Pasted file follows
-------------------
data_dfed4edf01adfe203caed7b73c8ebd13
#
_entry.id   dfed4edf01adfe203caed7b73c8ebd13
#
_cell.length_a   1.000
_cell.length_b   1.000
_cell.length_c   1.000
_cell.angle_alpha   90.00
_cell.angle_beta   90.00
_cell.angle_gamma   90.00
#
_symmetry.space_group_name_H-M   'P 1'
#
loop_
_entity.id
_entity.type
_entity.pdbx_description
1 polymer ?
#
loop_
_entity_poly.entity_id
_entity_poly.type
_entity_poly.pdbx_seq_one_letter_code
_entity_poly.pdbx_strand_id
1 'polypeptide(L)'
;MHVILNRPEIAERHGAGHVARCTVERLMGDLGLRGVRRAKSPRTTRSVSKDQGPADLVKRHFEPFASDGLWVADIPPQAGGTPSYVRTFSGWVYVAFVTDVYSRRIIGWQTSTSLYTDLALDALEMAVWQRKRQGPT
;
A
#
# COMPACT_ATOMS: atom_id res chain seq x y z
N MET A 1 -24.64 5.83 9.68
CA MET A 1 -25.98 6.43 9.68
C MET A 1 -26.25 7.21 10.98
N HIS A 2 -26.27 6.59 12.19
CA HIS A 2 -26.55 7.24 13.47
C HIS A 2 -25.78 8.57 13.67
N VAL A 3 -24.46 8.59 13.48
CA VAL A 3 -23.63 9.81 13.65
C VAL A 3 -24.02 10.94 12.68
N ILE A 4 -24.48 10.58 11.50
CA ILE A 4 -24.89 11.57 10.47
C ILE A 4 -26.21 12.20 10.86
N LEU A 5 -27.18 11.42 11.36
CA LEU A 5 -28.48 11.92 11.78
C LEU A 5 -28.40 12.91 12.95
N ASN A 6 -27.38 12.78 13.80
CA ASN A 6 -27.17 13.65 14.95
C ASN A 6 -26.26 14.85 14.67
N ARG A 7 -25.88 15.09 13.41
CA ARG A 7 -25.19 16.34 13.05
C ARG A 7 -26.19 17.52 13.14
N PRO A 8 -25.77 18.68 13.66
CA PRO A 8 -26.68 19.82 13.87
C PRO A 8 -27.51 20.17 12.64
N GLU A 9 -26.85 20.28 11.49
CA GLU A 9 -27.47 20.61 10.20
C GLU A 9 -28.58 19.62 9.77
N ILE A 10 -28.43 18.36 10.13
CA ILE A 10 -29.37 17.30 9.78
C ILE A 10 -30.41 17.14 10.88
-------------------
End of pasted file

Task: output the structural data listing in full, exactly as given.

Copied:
data_dfed4edf01adfe203caed7b73c8ebd13
#
_entry.id   dfed4edf01adfe203caed7b73c8ebd13
#
_cell.length_a   1.000
_cell.length_b   1.000
_cell.length_c   1.000
_cell.angle_alpha   90.00
_cell.angle_beta   90.00
_cell.angle_gamma   90.00
#
_symmetry.space_group_name_H-M   'P 1'
#
loop_
_entity.id
_entity.type
_entity.pdbx_description
1 polymer ?
#
loop_
_entity_poly.entity_id
_entity_poly.type
_entity_poly.pdbx_seq_one_letter_code
_entity_poly.pdbx_strand_id
1 'polypeptide(L)'
;MHVILNRPEIAERHGAGHVARCTVERLMGDLGLRGVRRAKSPRTTRSVSKDQGPADLVKRHFEPFASDGLWVADIPPQAGGTPSYVRTFSGWVYVAFVTDVYSRRIIGWQTSTSLYTDLALDALEMAVWQRKRQGPT
;
A
#
# COMPACT_ATOMS: atom_id res chain seq x y z
N MET A 1 -24.64 5.83 9.68
CA MET A 1 -25.98 6.43 9.68
C MET A 1 -26.25 7.21 10.98
N HIS A 2 -26.27 6.59 12.19
CA HIS A 2 -26.55 7.24 13.47
C HIS A 2 -25.78 8.57 13.67
N VAL A 3 -24.46 8.59 13.48
CA VAL A 3 -23.63 9.81 13.65
C VAL A 3 -24.02 10.94 12.68
N ILE A 4 -24.48 10.58 11.50
CA ILE A 4 -24.89 11.57 10.47
C ILE A 4 -26.21 12.20 10.86
N LEU A 5 -27.18 11.42 11.36
CA LEU A 5 -28.48 11.92 11.78
C LEU A 5 -28.40 12.91 12.95
N ASN A 6 -27.38 12.78 13.80
CA ASN A 6 -27.17 13.65 14.95
C ASN A 6 -26.26 14.85 14.67
N ARG A 7 -25.88 15.09 13.41
CA ARG A 7 -25.19 16.34 13.05
C ARG A 7 -26.19 17.52 13.14
N PRO A 8 -25.77 18.68 13.66
CA PRO A 8 -26.68 19.82 13.87
C PRO A 8 -27.51 20.17 12.64
N GLU A 9 -26.85 20.28 11.49
CA GLU A 9 -27.47 20.61 10.20
C GLU A 9 -28.58 19.62 9.77
N ILE A 10 -28.43 18.36 10.13
CA ILE A 10 -29.37 17.30 9.78
C ILE A 10 -30.41 17.14 10.88